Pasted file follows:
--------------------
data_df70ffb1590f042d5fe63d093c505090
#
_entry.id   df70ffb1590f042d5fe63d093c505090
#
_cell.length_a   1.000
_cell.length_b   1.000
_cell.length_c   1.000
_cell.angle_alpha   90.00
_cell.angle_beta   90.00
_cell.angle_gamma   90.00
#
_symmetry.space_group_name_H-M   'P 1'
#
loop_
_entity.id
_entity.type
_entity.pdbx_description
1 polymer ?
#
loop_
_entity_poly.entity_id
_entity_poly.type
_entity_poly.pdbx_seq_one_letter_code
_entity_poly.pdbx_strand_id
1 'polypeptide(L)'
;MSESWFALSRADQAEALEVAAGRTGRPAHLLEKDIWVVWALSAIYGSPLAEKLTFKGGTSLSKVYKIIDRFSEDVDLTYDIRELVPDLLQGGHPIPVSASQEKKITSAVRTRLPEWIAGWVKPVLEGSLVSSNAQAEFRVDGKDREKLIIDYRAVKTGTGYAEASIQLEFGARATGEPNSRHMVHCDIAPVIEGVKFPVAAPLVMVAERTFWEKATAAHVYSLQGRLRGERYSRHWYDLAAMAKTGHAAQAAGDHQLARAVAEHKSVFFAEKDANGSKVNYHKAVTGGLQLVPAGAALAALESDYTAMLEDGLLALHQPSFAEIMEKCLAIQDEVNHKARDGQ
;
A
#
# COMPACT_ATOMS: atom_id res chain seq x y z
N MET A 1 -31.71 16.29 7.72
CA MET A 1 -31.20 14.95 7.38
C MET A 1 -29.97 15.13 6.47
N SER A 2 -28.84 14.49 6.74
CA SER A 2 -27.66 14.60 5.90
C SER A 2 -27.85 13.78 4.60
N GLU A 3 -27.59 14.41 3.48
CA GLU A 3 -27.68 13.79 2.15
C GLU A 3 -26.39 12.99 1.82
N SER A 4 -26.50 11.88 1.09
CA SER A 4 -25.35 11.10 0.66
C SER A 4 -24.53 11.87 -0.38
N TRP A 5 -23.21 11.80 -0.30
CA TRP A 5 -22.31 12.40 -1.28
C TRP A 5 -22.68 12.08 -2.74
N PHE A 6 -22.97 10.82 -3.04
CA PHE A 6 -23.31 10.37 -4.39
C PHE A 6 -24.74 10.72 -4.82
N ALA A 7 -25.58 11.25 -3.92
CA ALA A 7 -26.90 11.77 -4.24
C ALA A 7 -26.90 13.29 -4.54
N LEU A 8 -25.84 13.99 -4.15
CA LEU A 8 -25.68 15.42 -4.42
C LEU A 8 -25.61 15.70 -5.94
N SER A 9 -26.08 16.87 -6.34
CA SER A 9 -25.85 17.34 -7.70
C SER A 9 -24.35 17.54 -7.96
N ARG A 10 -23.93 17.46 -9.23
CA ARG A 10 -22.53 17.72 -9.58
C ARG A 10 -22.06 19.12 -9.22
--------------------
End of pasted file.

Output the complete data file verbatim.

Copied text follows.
data_df70ffb1590f042d5fe63d093c505090
#
_entry.id   df70ffb1590f042d5fe63d093c505090
#
_cell.length_a   1.000
_cell.length_b   1.000
_cell.length_c   1.000
_cell.angle_alpha   90.00
_cell.angle_beta   90.00
_cell.angle_gamma   90.00
#
_symmetry.space_group_name_H-M   'P 1'
#
loop_
_entity.id
_entity.type
_entity.pdbx_description
1 polymer ?
#
loop_
_entity_poly.entity_id
_entity_poly.type
_entity_poly.pdbx_seq_one_letter_code
_entity_poly.pdbx_strand_id
1 'polypeptide(L)'
;MSESWFALSRADQAEALEVAAGRTGRPAHLLEKDIWVVWALSAIYGSPLAEKLTFKGGTSLSKVYKIIDRFSEDVDLTYDIRELVPDLLQGGHPIPVSASQEKKITSAVRTRLPEWIAGWVKPVLEGSLVSSNAQAEFRVDGKDREKLIIDYRAVKTGTGYAEASIQLEFGARATGEPNSRHMVHCDIAPVIEGVKFPVAAPLVMVAERTFWEKATAAHVYSLQGRLRGERYSRHWYDLAAMAKTGHAAQAAGDHQLARAVAEHKSVFFAEKDANGSKVNYHKAVTGGLQLVPAGAALAALESDYTAMLEDGLLALHQPSFAEIMEKCLAIQDEVNHKARDGQ
;
A
#
# COMPACT_ATOMS: atom_id res chain seq x y z
N MET A 1 -31.71 16.29 7.72
CA MET A 1 -31.20 14.95 7.38
C MET A 1 -29.97 15.13 6.47
N SER A 2 -28.84 14.49 6.74
CA SER A 2 -27.66 14.60 5.90
C SER A 2 -27.85 13.78 4.60
N GLU A 3 -27.59 14.41 3.48
CA GLU A 3 -27.68 13.79 2.15
C GLU A 3 -26.39 12.99 1.82
N SER A 4 -26.50 11.88 1.09
CA SER A 4 -25.35 11.10 0.66
C SER A 4 -24.53 11.87 -0.38
N TRP A 5 -23.21 11.80 -0.30
CA TRP A 5 -22.31 12.40 -1.28
C TRP A 5 -22.68 12.08 -2.74
N PHE A 6 -22.97 10.82 -3.04
CA PHE A 6 -23.31 10.37 -4.39
C PHE A 6 -24.74 10.72 -4.82
N ALA A 7 -25.58 11.25 -3.92
CA ALA A 7 -26.90 11.77 -4.24
C ALA A 7 -26.90 13.29 -4.54
N LEU A 8 -25.84 13.99 -4.15
CA LEU A 8 -25.68 15.42 -4.42
C LEU A 8 -25.61 15.70 -5.94
N SER A 9 -26.08 16.87 -6.34
CA SER A 9 -25.85 17.34 -7.70
C SER A 9 -24.35 17.54 -7.96
N ARG A 10 -23.93 17.46 -9.23
CA ARG A 10 -22.53 17.72 -9.58
C ARG A 10 -22.06 19.12 -9.22